Excerpts from the CPI(M) leader's response to the PM's statement
The hon. Prime Minister in his statement has said and I quote, "It is important to recognize that the fundamentals of the Indian economy continue to be strong." Yesterday, when I had raised the issue, he replied in negative by saying, 'Are we going back to the situation in 1991?'
At that point of time, the then Finance Minister, Dr. Manmohan Singh, and today's hon. Prime Minister, in his Budget Speech had said and I quote, "We have no time to lose." And then, he outlined four parameters in 1991 by saying, "This is a worrying situation and we have to embark on this course of reforms."
The first one was on the Current Account deficit. He then said, in his own words, that it was 2.5 per cent of the GDP and, therefore, it was not acceptable. Today, it is 4.8 per cent of the GDP.
The second point I wish to quote of what he had said then. He said, "The debt service burden is estimated at about 21 per cent of the Current Account receipts. " Today, Sir, that 21 per cent is 35.01 per cent according to the Budget papers.
The third parameter that he used was on the question of inflation which, today's hon. Prim e Minister then said and I quote from his Budget Speech, "The major worrisome feature of inflation in 1990-91 is that it is concentrated in essential commodities." Today, in 2013, is there any difference?
The fourth one is about the foreign exchange reserves. At that time, in his Budget Speech, he had said that 'foreign exchange reserves were very meagre and we can finance imports only for a few weeks.' Today, yes; we can finance imports for about six months. But, we have the reserves which is one of the lowest amongst all the BRIC countries. According to the data that has been furnished, some of them have it for 1 to 2 years of cushion.
But, on all these four counts, Sir, today the situation is worse than what it was in 1991. These are the figures, Sir. I am just quoting the figures to you.
P. Chidambaram: Your interpretation is wrong.
P. Chidambaram: Your interpretation is wrong.
I am yet to come to the interpretation. I am only saying that on the question of parameters of economic fundamentals, on all the four, the situation is worse. And then the worrisome thing here is the future reforms, about which the Prime Minister says, and I quote, "The most growth-friendly way to contain the deficit is to spend carefully especially on subsidies that do not reach the poor." I have no problem with how you regulate and make efficient what does not reach the poor.
But the point at issue is, when you talk about subsidies for the poor, please also talk about subsidies for the rich. The tax incentives that you are giving as incentives for growth have resulted in a minus 1.6 per cent fall in your index of industrial production. It has come down to two in June. In spite of all these incentives, you have a decline in production. So, there is my interpretation -- hon. Finance Minister has asked me; so I am giving my interpretation.
What is the reason why foreign capital is also not coming? Though there are many factors, as the Leader of the Opposition has mentioned, capital does not flow because they like your face or my face; it does not flow because it is a nice environment or a bad environment; it flows on whether there is profit that they can earn. If there is no avenue for earning profit, what will the investment do? Your global market is shrinking; you can't export. Your domestic demand is shrinking because of price-rise and disposable incomes are not there.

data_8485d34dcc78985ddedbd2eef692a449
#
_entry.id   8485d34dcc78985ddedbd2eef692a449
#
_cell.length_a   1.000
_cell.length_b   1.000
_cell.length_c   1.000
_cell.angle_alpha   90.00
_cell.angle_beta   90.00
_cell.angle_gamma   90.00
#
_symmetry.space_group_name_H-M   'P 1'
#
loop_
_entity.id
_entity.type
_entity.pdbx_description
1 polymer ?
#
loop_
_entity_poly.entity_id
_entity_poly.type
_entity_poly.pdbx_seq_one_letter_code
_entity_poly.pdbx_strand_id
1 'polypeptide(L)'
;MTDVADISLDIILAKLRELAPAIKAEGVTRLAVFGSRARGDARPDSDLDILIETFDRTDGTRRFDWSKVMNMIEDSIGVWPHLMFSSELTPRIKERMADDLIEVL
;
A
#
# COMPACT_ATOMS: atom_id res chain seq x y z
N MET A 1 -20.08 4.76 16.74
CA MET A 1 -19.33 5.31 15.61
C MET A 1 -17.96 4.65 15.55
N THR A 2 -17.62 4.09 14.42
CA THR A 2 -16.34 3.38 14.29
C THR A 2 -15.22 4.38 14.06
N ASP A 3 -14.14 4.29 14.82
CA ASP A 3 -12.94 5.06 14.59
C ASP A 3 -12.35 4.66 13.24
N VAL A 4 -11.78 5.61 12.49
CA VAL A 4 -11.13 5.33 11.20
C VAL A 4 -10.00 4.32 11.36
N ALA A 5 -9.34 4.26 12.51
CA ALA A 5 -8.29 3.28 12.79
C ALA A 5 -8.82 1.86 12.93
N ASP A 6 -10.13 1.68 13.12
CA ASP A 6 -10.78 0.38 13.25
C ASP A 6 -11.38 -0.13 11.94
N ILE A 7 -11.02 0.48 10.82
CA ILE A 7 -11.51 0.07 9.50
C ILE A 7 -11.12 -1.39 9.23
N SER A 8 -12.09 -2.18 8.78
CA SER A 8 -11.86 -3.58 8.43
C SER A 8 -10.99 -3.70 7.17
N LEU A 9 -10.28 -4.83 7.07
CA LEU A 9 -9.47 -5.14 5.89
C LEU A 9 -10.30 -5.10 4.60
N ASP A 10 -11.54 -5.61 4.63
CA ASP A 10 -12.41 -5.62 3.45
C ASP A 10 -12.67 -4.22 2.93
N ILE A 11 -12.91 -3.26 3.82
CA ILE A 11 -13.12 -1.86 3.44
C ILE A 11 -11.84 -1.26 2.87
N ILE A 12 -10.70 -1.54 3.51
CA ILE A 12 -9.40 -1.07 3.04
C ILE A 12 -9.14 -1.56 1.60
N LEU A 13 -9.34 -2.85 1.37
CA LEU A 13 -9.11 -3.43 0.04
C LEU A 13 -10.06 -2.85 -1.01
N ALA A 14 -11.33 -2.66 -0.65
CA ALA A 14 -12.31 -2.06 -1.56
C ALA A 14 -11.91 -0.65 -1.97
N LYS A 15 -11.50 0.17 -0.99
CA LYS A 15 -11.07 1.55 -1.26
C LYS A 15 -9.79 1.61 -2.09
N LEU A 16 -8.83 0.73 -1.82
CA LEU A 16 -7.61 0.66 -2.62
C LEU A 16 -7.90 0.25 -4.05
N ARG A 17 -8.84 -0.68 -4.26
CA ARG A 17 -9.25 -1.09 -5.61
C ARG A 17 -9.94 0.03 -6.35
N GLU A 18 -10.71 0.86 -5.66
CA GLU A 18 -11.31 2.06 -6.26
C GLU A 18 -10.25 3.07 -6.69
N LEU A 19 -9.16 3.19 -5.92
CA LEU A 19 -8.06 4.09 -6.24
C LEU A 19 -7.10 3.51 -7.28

Your domestic demand is declining. In that situation, what would investments do? Who is there to buy what you produce, unless you expand your domestic demand? That expansion of domestic demand can only come, and this is what I urge the Prime Minister in the interest of the country's economy to please consider, when you stop these incentives which are working to the contrary, collect your taxes, invest in public investment to build our much-needed infrastructure, generate new employment. When employees spend the wages that you give them, domestic demand would grow, and that would be the basis for a sustainable growth trajectory. The alternative is there. This is the alternative I seriously urge you to consider, because unless you have such alternatives...
The final point that I want to make is about the reason why there is the fa ll in the rupee. You have a rise in the price of gold. Obviously, there is money in this economy; people are buying gold. They ar e buying gold and that is why the price of gold has gone up. They ar e buying real estate. India is today the fastest-growing real estate market in the world. It has outstripped Rio de Janeir o by nearly 16 per cen t of the real estate prices. Dollar is growing, but the rupee is falling. Why? That is because these are the only three av enues left for the rich to park their money. They cannot invest because they cannot sell what they produce. So, what will they do with the money? They are storing in gold, they are storing in real estate and they are storing in buying foreign currency. That is the reality. So, tap that surplus money, invest in public investment s, generate jobs and expand the domestic demand. I ur ge the Prime Minister to consider this strategy seriously
"The hon. Prime Minister in his statement has said and I quote, "It is important to recognize that the fundamentals of the Indian economy continue to be strong.""
Can you or someone else elborate what these "fundamentals" are? Otherwise these are just motherhood and apple pie statements.
"... invest in public investment s, generate jobs and expand the domestic demand."
Yep ... instead of MNREGA to dig holes. Subsidized food for 67-70% of the population instead of the truly hungry 20-30%.
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